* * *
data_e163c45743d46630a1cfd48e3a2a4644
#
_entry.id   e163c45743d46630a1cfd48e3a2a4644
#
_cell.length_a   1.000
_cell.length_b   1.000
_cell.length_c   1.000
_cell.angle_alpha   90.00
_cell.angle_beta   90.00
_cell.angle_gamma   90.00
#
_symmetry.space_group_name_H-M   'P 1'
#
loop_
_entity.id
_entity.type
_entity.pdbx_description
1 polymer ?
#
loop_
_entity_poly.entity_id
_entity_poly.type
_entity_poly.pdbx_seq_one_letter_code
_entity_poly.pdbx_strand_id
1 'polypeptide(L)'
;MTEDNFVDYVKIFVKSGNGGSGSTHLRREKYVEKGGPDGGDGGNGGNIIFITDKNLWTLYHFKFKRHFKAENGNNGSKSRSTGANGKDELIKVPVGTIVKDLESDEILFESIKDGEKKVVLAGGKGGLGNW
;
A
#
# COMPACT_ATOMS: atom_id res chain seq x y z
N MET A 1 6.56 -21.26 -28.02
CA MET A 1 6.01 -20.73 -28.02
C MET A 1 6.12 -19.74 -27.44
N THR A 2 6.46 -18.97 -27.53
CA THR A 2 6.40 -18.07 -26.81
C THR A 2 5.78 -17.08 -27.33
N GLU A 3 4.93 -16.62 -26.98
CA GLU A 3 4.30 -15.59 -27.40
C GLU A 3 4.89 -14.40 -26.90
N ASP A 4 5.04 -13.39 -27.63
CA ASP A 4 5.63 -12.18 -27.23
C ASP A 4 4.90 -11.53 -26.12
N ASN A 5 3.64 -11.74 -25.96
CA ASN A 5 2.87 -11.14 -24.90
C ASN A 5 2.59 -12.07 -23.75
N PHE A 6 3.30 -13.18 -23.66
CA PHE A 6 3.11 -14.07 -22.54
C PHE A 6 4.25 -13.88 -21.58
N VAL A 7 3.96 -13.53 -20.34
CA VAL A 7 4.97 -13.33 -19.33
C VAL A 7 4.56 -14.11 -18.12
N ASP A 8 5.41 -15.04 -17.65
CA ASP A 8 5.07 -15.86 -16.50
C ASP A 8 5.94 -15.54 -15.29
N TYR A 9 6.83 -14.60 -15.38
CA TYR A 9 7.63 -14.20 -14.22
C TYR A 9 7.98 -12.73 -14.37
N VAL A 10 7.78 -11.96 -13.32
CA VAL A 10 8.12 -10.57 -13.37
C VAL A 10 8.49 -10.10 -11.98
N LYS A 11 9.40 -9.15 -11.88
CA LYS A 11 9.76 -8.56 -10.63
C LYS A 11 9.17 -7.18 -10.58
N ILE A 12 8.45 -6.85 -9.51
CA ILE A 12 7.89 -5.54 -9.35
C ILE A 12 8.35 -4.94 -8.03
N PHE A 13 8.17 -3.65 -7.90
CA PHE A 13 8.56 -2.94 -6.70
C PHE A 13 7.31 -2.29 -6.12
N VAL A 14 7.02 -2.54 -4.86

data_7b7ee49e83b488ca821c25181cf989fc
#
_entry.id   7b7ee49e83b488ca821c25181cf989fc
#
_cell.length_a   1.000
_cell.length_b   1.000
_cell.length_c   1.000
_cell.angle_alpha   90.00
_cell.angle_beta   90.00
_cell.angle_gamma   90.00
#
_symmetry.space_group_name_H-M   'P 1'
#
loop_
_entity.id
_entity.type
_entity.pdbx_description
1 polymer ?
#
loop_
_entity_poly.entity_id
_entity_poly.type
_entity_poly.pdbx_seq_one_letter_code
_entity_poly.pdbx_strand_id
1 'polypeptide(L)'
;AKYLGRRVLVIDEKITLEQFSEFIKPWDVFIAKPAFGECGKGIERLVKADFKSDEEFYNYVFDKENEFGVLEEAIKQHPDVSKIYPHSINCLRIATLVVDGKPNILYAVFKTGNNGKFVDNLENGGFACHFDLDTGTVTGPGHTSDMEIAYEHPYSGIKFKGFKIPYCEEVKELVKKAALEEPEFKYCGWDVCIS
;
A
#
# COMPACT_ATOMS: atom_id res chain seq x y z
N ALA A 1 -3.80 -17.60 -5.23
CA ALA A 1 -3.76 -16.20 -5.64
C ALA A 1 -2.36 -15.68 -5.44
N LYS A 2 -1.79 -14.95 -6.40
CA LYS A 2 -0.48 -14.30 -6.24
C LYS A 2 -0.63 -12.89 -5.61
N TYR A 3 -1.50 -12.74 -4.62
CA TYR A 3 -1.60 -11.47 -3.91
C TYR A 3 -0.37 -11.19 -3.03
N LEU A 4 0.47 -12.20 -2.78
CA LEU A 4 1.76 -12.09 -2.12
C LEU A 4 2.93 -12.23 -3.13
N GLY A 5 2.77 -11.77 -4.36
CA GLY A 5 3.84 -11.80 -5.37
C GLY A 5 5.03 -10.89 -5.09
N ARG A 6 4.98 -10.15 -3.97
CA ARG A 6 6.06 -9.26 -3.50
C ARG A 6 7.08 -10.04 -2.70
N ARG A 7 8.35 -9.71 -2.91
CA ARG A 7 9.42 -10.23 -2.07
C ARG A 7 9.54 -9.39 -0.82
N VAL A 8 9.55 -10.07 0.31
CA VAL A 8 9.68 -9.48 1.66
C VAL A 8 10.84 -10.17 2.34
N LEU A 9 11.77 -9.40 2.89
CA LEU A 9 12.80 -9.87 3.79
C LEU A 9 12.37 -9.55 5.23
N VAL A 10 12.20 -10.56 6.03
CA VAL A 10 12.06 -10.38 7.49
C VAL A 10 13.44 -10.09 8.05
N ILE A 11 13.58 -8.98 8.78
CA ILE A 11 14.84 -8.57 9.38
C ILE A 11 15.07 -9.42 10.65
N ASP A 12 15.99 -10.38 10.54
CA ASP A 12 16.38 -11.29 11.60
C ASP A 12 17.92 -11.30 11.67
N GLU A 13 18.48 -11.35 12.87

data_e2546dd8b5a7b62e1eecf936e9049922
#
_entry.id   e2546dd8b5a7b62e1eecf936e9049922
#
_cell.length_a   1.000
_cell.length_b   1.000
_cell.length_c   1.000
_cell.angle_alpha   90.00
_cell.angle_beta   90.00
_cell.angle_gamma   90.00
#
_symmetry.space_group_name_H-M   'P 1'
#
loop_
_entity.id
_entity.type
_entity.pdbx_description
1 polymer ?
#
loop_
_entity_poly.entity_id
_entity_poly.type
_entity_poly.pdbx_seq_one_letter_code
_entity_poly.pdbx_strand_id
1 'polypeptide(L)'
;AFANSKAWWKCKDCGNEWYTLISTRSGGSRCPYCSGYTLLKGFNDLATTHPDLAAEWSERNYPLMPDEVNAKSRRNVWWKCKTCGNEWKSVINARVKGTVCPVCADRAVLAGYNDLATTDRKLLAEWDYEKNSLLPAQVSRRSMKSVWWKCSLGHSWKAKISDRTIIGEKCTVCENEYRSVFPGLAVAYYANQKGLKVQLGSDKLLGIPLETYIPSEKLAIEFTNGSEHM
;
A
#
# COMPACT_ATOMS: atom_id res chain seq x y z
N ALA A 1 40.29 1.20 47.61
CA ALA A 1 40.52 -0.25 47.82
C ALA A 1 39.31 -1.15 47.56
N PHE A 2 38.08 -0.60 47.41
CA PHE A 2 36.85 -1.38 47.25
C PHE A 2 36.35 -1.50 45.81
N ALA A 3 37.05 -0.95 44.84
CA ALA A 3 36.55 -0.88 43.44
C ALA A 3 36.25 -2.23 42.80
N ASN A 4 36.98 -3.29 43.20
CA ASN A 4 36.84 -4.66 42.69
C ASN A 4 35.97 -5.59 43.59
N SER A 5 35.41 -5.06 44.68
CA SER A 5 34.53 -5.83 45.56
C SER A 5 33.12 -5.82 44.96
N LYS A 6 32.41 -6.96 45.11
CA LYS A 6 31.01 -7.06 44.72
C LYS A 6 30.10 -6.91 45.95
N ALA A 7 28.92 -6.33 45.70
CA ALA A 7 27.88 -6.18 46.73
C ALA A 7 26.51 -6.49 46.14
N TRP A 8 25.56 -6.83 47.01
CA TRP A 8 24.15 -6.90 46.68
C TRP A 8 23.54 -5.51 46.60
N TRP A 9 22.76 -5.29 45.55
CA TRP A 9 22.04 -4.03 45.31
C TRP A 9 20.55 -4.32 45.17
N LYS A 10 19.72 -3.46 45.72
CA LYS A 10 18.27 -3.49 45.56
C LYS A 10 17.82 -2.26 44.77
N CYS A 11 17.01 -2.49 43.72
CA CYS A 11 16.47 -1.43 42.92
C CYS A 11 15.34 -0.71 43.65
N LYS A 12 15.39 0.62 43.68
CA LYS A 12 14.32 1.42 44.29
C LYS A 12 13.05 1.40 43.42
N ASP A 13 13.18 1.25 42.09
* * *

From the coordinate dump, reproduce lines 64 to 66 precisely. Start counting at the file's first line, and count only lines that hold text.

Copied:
N ILE A 12 8.45 -6.85 -9.51
CA ILE A 12 7.89 -5.54 -9.35
C ILE A 12 8.35 -4.94 -8.03